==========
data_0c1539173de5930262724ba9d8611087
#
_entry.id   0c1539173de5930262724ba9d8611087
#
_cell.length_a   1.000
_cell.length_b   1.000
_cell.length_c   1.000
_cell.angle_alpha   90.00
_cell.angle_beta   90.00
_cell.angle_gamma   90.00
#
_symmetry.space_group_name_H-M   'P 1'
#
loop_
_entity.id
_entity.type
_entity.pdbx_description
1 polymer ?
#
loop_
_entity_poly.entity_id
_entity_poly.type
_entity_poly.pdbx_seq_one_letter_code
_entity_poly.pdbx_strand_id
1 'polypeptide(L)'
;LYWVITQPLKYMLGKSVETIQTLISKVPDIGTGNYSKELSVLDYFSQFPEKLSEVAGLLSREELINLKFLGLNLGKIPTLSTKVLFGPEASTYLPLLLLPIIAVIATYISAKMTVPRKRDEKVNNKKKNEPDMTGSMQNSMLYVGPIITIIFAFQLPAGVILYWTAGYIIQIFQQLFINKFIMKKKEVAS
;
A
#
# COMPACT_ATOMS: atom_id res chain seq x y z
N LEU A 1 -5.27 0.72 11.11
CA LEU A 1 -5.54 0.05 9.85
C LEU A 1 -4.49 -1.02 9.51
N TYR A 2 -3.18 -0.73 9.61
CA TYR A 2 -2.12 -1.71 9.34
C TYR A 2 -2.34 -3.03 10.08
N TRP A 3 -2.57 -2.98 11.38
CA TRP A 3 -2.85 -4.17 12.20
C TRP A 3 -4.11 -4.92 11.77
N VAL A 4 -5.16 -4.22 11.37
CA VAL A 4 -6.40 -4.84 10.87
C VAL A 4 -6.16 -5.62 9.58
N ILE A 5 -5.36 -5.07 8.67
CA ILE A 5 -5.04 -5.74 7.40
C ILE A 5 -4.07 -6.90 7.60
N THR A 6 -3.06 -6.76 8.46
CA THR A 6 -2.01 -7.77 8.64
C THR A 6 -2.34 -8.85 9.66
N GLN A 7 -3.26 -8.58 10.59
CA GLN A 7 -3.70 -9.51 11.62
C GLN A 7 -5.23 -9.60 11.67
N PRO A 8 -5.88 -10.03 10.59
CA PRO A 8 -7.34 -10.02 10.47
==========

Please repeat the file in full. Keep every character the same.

data_0c1539173de5930262724ba9d8611087
#
_entry.id   0c1539173de5930262724ba9d8611087
#
_cell.length_a   1.000
_cell.length_b   1.000
_cell.length_c   1.000
_cell.angle_alpha   90.00
_cell.angle_beta   90.00
_cell.angle_gamma   90.00
#
_symmetry.space_group_name_H-M   'P 1'
#
loop_
_entity.id
_entity.type
_entity.pdbx_description
1 polymer ?
#
loop_
_entity_poly.entity_id
_entity_poly.type
_entity_poly.pdbx_seq_one_letter_code
_entity_poly.pdbx_strand_id
1 'polypeptide(L)'
;LYWVITQPLKYMLGKSVETIQTLISKVPDIGTGNYSKELSVLDYFSQFPEKLSEVAGLLSREELINLKFLGLNLGKIPTLSTKVLFGPEASTYLPLLLLPIIAVIATYISAKMTVPRKRDEKVNNKKKNEPDMTGSMQNSMLYVGPIITIIFAFQLPAGVILYWTAGYIIQIFQQLFINKFIMKKKEVAS
;
A
#
# COMPACT_ATOMS: atom_id res chain seq x y z
N LEU A 1 -5.27 0.72 11.11
CA LEU A 1 -5.54 0.05 9.85
C LEU A 1 -4.49 -1.02 9.51
N TYR A 2 -3.18 -0.73 9.61
CA TYR A 2 -2.12 -1.71 9.34
C TYR A 2 -2.34 -3.03 10.08
N TRP A 3 -2.57 -2.98 11.38
CA TRP A 3 -2.85 -4.17 12.20
C TRP A 3 -4.11 -4.92 11.77
N VAL A 4 -5.16 -4.22 11.37
CA VAL A 4 -6.40 -4.84 10.87
C VAL A 4 -6.16 -5.62 9.58
N ILE A 5 -5.36 -5.07 8.67
CA ILE A 5 -5.04 -5.74 7.40
C ILE A 5 -4.07 -6.90 7.60
N THR A 6 -3.06 -6.76 8.46
CA THR A 6 -2.01 -7.77 8.64
C THR A 6 -2.34 -8.85 9.66
N GLN A 7 -3.26 -8.58 10.59
CA GLN A 7 -3.70 -9.51 11.62
C GLN A 7 -5.23 -9.60 11.67
N PRO A 8 -5.88 -10.03 10.59
CA PRO A 8 -7.34 -10.02 10.47